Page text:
The second animal was a rather large cow who was taking no chances; she was crossing the road right underneath her very own cattle warning sign. She even posed for a picture.

cowMy favourite warning sign though doesn’t feature an animal at all. It’s the one with a picture of large boulders falling down the side of a steep hill. Thanks for the heads up, but I’m not sure how much it helps.


That’s the end of the article, but now I need to apologise to Daisy…

cowI now know you are not really a cow, you are a bull. James told me in the comments on my page Townsville Heading Towards Cardwell. No wonder you gave me such a strange look. Sorry geezer, I live in the city, what can I say?

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{ 11 comments… add one }
  • James Serger July 25, 2019, 1:33 am |

    Aw Bob you never fail to entertain me – cheers for that!

    My favorite roadsign is definitely the RABBIT KEEPING PENALTY $63,000 one in Queensland.
    Ridiculous 😀

    • BobinOz July 26, 2019, 7:57 pm |

      That’s good to hear James, I’m always happy if I’ve entertained.

      As for that fine, crikey, it’s gone up since I last drove past the rabbit sign entering Queensland from NSW. Check out the last picture on this post…

      The increase is a fair bit higher than inflation, I’m sure there’s lots of people who would like that kind of rise in their salary.

  • Leanne March 21, 2017, 2:47 am |

    Hi Bob,

    May I first thank you for your invaluable website/blog. I have found a wealth of unbiased information of which I have failed to find elsewhere.

    Ive searched your website but cannot find anything on towing laws in Oz… As you know in the Uk there are additional licences for everything. Just wondered if this was the case in Oz?

    We are looking to move within the next 12-18 months and just at the very start of the application process and just trying to gather as much info as poss.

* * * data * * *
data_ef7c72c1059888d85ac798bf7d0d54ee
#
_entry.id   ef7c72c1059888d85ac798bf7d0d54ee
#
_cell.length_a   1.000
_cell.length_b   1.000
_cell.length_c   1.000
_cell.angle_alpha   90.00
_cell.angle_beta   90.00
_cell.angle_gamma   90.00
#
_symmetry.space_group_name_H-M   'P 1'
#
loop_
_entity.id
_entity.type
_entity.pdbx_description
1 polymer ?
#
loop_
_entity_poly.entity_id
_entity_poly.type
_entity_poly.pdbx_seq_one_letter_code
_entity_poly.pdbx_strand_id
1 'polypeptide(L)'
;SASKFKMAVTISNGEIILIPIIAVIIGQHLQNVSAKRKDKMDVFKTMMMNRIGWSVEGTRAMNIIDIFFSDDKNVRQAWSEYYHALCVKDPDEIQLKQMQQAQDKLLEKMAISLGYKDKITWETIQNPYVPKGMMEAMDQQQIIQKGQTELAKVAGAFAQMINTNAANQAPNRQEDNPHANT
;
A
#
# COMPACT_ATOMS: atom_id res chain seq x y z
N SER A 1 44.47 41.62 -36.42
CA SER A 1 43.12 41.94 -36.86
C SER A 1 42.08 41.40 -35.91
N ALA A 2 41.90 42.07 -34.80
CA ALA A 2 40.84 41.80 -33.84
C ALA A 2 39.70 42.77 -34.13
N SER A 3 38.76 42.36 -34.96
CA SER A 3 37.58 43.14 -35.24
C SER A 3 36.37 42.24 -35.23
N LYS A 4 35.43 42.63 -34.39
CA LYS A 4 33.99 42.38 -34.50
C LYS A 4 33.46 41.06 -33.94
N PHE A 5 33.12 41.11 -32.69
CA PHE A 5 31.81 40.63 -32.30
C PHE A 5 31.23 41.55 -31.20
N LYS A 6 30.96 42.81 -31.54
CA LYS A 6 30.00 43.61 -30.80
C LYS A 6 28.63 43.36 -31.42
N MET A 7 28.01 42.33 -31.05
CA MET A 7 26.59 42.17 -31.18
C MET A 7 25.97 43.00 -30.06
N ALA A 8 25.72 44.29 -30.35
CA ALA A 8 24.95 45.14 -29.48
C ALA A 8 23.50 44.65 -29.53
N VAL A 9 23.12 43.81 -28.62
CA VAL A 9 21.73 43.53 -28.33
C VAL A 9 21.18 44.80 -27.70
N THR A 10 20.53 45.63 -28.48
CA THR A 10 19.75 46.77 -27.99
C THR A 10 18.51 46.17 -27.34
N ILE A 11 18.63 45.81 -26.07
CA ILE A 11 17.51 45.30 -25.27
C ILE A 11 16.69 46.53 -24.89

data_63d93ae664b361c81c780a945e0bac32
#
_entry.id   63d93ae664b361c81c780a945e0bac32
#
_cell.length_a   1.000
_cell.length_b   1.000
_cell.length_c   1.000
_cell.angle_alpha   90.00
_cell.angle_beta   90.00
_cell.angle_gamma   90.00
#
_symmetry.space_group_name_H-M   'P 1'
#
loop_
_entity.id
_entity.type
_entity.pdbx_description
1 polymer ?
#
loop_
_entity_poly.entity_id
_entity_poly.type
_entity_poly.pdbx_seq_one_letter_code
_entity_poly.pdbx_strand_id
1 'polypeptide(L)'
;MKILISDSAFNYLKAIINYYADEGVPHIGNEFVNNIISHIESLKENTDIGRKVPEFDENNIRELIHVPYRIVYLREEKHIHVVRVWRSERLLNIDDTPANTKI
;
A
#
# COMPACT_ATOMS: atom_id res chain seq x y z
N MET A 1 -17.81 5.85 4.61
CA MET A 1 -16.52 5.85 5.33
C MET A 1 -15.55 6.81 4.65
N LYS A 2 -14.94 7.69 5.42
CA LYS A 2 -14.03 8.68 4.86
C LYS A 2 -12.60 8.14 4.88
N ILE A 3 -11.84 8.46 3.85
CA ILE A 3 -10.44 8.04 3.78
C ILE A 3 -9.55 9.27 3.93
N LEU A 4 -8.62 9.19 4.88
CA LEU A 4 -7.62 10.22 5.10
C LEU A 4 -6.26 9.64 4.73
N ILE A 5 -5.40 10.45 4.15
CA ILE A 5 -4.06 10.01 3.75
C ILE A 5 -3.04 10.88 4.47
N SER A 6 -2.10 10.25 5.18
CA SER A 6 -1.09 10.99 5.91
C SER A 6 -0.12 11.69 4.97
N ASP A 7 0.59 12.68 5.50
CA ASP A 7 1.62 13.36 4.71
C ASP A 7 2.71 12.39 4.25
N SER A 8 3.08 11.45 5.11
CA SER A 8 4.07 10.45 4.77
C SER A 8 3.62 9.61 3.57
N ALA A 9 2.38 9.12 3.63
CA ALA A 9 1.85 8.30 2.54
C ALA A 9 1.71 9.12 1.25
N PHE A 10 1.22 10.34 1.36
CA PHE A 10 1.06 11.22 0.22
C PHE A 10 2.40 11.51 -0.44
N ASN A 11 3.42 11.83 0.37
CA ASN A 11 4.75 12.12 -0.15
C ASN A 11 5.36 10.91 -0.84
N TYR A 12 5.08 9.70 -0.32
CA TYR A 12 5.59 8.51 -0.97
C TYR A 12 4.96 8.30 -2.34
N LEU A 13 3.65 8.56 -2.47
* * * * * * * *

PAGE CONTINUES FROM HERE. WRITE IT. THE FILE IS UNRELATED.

Many thanks in advance.


    • Mark March 21, 2017, 6:42 am |

      Just when you think all the questions have been answered somewhere, up pops a curved ball, up pops an odd question 🙂 Just ignore me its only my sense of humor.
      OK there will be good reason you ask I know. I assume your thinking of a caravan or the like. Your specific answer has some state quirks to towing but I am not sure where Bob lives but cant imagine its much different, as down here in Melbourne it can be pretty hard to find a vehicle without a tow bar fitted. Yes we tow caravans trailers boats and baked potato ovens. In fact I have travelled extensively and lived in 4 different countries across three continents and never have I seen anywhere so many trailers on the roads. If your specific about towing licences after I think it was 1997 in UK that is out the window here… this is from a AA RAC equivalent Hope I have covered your answer but if its more specific just ask, happy to help

      • Leanne Whetton March 21, 2017, 6:30 pm |

        Cheers Mark,
        Much appreciated, I agree a pretty odd question. I just couldn’t find a clear answer anywhere. As you say here in the Uk if you gain your licence after 1997 you have to obtain an additional licence if you want to tow anything with a bit of weight. There are quite a few reasons for towing, we have a caravan here and may consider one in Oz, also a boat is very appealing but mainly myself and my husband enjoy motorsport including track days and motorcross.

        Many thanks for your quick response.

        • Mark March 21, 2017, 7:13 pm |

          We tries to help But taking this a stage further and you may get a shock here bring the caravan with you…yes you read that right…Well ok it wont apply in every case but if you want my email just ask Bob. or send one on here a unused one. We brought two cars and the caravan with us. I say it wont apply in all cases but if yours is a decent model of unit and not say a 1997 bucaneer pilot (just made that up) It will be worth a lot more here than UK The point being if its only worth say £1500 doubled here it wont pay the shipping cost however say something at £8000 on a bad day and £11000 on a forecourt UK will likely be worth some 30 to 35 k $ here. Its a movable feast….That s why your limited to bringing one trailer every three years people import them for making a living, though the dealers try to put you off…If its anything remotely above 3000 GBP get in touch and I can point you to who best to use etc and how to get it shipped. It can go in the same container as your furniture, the container costs more but not double and you get to bring all the leisure related items in the caravan.

          • Leanne March 22, 2017, 9:46 pm |